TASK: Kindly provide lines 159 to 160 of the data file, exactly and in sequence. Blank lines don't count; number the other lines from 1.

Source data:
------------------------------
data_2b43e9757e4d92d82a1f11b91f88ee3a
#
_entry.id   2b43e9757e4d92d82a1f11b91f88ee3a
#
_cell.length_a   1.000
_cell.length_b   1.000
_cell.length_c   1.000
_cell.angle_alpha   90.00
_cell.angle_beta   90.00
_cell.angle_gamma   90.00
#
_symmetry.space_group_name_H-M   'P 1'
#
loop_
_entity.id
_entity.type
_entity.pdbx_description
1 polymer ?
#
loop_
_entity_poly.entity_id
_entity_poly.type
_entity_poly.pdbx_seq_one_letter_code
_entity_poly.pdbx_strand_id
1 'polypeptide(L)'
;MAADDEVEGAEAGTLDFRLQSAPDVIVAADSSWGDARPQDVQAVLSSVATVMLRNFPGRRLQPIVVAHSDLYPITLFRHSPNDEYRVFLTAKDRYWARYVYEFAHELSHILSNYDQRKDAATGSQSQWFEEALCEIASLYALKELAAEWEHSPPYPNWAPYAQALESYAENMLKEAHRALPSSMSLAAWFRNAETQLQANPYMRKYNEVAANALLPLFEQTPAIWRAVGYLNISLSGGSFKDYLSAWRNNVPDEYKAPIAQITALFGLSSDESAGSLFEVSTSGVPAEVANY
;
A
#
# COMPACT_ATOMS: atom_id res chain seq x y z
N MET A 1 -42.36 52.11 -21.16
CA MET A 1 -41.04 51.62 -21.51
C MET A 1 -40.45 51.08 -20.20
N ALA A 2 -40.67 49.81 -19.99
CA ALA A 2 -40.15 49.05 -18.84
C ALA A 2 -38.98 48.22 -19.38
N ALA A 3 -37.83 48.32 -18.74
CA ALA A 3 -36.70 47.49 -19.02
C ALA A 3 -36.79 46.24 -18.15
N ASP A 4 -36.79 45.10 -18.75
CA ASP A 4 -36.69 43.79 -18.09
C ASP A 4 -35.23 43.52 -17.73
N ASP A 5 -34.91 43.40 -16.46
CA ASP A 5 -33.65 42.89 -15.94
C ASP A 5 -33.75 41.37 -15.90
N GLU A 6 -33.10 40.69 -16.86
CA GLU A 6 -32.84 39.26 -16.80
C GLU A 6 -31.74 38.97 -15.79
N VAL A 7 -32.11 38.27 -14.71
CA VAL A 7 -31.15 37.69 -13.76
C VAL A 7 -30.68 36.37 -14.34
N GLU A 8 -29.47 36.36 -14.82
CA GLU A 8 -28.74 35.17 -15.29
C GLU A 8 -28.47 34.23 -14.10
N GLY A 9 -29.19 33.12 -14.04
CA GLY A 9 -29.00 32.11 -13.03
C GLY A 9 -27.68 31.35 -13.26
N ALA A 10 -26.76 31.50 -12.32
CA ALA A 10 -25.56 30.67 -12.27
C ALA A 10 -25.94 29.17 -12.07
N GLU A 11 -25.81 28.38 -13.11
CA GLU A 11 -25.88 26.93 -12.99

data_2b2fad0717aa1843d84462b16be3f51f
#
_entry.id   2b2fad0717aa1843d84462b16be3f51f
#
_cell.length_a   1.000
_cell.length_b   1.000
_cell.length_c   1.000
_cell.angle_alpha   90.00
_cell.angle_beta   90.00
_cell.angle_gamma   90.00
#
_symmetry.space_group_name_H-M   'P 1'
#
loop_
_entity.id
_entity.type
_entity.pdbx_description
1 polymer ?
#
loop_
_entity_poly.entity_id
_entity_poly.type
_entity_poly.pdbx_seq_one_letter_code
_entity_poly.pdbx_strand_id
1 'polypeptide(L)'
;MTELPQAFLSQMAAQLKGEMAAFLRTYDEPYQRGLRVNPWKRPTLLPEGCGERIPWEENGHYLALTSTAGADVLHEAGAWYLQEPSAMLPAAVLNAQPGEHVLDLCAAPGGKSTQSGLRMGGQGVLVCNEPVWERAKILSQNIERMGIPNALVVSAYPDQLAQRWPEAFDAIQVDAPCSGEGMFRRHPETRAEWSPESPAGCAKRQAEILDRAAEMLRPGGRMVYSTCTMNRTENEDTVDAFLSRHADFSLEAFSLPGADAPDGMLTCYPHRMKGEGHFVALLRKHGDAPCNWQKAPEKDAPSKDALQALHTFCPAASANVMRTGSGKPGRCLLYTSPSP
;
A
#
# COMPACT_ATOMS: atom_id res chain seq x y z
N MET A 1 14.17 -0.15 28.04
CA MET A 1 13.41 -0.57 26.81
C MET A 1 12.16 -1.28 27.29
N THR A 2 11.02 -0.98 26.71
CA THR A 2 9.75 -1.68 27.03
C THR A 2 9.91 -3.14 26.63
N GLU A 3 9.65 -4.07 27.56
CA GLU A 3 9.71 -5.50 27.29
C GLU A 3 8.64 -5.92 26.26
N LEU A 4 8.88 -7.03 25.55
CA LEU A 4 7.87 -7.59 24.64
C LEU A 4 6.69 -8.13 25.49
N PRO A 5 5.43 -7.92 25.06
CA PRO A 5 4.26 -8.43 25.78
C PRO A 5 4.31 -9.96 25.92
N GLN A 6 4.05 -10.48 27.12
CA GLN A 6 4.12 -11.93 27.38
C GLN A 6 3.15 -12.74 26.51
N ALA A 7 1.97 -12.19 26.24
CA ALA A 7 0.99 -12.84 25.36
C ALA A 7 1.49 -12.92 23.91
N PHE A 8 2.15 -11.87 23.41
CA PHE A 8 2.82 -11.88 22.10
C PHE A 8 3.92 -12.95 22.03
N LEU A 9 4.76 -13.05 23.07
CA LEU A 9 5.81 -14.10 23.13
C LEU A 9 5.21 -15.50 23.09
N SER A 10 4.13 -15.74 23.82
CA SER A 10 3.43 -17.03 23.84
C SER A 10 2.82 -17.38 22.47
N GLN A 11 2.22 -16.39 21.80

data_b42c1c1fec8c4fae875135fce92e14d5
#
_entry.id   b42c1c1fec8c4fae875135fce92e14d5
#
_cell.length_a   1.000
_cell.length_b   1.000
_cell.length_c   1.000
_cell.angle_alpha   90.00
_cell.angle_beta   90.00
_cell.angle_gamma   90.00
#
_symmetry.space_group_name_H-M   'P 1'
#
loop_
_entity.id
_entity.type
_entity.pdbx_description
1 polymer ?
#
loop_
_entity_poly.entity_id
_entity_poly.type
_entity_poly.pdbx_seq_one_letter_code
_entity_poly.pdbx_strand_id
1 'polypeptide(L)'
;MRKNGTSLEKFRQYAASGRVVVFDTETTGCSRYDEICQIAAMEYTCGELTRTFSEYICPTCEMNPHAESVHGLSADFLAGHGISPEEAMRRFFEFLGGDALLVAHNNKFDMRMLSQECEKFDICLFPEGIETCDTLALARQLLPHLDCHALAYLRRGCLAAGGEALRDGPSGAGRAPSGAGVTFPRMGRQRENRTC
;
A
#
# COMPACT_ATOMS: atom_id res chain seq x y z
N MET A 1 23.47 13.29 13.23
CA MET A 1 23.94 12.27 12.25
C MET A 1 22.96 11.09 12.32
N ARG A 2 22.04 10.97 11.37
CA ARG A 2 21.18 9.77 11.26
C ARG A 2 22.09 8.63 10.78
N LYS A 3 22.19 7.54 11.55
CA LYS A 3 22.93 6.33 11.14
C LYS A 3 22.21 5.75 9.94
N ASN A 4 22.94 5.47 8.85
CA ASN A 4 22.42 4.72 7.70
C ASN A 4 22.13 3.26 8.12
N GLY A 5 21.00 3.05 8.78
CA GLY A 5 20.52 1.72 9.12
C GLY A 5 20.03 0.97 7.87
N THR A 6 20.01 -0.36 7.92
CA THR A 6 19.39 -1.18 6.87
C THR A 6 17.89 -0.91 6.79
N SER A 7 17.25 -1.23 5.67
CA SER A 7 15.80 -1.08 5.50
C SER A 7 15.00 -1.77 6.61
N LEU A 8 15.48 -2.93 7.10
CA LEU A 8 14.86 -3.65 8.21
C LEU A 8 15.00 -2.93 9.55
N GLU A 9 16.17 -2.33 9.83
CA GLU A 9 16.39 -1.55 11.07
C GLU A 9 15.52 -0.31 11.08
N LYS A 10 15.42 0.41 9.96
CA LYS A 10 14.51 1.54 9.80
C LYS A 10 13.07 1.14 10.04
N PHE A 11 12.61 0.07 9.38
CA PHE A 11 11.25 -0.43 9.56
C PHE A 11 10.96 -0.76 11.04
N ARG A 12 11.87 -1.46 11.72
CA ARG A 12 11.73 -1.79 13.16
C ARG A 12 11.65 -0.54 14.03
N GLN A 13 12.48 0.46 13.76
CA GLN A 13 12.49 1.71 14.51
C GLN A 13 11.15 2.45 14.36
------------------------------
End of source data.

C ARG A 2 22.09 8.63 10.78
N LYS A 3 22.19 7.54 11.55